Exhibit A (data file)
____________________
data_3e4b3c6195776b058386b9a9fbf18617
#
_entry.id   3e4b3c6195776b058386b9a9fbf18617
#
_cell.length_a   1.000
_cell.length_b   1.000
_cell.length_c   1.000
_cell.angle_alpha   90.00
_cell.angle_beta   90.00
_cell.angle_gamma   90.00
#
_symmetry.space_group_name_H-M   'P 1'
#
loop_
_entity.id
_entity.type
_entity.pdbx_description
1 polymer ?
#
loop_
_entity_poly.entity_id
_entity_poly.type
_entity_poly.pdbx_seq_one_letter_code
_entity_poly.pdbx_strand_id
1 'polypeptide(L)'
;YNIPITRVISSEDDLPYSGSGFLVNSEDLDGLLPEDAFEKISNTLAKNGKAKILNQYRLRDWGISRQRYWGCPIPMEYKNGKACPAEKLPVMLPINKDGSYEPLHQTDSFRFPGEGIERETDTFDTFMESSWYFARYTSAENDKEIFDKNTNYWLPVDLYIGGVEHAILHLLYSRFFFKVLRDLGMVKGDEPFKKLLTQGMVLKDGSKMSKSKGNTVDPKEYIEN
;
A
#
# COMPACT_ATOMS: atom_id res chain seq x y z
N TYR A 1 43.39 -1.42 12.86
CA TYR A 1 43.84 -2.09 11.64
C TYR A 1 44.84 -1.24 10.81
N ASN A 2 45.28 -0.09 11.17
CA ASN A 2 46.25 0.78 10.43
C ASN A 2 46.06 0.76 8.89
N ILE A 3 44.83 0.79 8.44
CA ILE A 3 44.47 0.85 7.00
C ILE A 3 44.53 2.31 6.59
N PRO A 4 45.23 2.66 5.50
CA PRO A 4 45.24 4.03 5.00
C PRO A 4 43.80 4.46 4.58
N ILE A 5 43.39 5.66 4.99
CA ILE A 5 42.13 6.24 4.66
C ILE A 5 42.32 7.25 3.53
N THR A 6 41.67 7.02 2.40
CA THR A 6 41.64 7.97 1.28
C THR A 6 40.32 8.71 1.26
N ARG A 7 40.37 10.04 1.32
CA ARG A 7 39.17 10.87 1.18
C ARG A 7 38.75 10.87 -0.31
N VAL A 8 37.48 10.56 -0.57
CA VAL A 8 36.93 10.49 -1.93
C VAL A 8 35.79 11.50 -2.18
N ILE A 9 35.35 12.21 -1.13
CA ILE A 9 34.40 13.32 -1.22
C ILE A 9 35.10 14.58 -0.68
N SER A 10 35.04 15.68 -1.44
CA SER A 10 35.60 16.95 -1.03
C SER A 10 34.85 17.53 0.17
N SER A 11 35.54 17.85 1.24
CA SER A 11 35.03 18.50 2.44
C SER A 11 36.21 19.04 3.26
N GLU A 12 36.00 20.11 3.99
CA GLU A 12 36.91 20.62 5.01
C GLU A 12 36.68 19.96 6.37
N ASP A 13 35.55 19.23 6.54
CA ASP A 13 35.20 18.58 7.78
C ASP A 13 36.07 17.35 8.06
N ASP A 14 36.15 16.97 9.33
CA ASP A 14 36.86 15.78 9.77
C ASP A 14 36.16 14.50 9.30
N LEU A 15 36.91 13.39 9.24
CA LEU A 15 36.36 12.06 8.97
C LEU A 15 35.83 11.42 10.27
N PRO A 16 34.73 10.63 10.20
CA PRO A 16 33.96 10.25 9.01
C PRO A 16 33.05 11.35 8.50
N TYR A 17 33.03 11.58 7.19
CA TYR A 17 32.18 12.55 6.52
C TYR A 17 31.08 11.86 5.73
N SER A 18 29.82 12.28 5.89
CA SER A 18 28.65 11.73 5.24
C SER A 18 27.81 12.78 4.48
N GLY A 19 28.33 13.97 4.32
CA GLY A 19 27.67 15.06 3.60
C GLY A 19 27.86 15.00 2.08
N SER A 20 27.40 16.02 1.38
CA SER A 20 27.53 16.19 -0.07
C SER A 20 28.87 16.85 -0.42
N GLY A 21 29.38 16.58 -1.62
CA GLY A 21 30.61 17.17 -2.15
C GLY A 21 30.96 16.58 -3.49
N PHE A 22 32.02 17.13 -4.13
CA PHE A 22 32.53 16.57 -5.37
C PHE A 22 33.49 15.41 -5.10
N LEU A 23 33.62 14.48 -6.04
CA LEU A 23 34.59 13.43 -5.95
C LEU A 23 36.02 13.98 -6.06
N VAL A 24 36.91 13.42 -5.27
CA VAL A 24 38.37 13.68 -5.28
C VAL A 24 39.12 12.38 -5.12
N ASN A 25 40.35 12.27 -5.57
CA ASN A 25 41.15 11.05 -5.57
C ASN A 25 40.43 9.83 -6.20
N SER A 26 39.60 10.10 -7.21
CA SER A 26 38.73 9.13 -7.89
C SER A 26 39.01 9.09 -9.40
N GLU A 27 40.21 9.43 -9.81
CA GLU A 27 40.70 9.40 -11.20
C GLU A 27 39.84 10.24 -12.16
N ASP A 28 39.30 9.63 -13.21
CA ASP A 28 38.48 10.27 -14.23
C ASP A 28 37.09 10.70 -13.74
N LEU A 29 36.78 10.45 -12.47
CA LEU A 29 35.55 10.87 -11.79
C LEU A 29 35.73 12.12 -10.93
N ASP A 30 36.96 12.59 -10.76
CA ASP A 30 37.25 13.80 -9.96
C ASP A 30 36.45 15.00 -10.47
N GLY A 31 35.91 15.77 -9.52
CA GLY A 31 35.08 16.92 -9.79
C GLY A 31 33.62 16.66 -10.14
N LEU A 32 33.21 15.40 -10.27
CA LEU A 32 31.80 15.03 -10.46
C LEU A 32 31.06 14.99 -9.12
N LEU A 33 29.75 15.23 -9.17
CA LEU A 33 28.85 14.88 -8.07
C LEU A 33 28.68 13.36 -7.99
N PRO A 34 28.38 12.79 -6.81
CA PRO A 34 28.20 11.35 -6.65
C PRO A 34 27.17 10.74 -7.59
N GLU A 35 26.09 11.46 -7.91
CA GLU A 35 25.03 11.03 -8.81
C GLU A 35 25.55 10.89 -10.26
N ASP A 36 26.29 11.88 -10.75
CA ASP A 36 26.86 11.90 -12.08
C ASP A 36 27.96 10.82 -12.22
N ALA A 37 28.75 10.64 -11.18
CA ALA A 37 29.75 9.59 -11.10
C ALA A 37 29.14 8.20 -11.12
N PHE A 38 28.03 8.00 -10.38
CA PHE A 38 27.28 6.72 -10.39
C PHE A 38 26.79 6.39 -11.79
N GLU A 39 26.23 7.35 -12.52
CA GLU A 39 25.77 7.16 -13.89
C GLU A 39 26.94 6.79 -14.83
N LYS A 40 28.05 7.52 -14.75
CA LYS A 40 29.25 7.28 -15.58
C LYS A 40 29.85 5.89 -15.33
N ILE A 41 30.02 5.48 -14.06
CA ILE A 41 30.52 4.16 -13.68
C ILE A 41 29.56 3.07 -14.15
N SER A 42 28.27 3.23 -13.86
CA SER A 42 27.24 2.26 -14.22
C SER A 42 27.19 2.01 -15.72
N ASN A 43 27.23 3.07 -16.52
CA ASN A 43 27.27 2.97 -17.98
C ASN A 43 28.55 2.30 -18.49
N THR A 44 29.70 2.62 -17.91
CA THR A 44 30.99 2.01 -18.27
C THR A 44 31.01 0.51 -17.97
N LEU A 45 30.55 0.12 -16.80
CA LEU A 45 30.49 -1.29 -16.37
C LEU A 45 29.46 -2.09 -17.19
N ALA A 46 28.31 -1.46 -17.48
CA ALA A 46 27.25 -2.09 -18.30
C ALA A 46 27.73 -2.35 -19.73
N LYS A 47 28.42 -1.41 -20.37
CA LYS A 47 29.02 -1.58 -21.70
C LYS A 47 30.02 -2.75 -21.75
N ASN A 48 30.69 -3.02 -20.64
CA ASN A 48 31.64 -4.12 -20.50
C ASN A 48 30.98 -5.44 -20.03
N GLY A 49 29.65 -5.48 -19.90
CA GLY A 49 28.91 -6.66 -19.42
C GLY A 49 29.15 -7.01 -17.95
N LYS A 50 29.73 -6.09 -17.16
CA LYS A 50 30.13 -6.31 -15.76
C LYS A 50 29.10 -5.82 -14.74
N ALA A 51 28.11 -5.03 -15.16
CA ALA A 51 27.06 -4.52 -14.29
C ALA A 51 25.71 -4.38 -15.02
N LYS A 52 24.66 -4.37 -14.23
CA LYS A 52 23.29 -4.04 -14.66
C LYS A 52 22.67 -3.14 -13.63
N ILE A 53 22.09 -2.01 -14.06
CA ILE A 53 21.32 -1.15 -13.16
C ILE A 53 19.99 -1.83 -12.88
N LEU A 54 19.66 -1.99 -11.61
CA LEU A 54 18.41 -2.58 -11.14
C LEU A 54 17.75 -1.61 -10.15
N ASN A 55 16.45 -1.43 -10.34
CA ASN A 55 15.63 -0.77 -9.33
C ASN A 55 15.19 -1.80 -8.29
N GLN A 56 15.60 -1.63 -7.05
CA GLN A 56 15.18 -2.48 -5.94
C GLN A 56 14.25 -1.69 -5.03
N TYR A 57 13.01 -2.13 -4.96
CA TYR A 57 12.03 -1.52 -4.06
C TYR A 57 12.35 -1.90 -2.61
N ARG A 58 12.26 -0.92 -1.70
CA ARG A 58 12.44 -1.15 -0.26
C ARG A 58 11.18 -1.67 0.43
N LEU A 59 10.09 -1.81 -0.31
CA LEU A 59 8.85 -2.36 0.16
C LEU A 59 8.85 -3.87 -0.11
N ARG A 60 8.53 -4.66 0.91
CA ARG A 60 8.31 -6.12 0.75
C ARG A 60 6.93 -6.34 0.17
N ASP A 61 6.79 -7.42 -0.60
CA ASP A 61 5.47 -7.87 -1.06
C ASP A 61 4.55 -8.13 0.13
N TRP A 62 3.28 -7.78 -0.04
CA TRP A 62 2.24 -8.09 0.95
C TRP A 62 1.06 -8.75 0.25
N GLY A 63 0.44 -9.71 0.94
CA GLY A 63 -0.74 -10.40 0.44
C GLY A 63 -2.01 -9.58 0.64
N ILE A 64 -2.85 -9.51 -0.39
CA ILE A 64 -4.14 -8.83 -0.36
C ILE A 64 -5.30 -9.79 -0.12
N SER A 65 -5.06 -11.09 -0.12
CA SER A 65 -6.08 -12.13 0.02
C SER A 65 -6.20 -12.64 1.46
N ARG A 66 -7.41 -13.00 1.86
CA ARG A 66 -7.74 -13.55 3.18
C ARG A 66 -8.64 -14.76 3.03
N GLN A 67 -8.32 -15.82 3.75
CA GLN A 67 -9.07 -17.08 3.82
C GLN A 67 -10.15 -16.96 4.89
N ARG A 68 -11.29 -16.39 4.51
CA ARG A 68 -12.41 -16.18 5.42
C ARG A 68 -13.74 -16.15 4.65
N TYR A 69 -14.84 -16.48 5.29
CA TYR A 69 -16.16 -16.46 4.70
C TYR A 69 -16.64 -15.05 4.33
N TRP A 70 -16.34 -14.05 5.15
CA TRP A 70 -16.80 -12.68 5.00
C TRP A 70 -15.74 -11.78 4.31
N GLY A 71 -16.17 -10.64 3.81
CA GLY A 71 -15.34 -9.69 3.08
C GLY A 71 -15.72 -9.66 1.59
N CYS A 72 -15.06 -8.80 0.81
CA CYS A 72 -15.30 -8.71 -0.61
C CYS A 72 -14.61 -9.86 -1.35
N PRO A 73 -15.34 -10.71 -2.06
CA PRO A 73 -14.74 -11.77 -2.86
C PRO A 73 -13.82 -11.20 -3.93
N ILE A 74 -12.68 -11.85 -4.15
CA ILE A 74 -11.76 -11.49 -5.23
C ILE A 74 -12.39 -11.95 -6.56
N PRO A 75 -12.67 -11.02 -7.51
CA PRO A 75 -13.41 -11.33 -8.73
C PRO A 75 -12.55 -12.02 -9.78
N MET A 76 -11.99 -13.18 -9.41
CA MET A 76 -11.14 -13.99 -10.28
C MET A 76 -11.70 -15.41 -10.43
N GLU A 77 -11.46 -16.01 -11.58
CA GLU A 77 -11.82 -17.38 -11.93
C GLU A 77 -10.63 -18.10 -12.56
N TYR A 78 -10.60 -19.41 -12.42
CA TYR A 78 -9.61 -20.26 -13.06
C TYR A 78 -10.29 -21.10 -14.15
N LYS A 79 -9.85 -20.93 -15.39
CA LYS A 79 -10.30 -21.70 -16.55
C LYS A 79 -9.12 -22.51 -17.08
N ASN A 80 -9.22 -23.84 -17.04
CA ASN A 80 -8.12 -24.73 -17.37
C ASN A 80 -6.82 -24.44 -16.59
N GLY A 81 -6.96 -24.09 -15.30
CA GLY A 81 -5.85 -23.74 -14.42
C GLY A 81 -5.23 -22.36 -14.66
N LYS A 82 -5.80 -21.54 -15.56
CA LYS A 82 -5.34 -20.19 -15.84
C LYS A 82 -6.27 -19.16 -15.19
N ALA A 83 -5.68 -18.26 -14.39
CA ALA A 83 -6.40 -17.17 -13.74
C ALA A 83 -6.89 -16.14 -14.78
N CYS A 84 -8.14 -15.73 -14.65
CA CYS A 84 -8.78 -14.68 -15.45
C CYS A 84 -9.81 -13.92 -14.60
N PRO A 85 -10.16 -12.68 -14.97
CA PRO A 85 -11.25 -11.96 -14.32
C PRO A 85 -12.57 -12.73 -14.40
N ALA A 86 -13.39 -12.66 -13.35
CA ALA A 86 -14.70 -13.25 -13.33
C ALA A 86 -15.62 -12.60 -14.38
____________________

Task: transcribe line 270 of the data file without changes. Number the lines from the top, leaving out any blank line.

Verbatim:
C ASN A 80 -6.82 -24.44 -16.59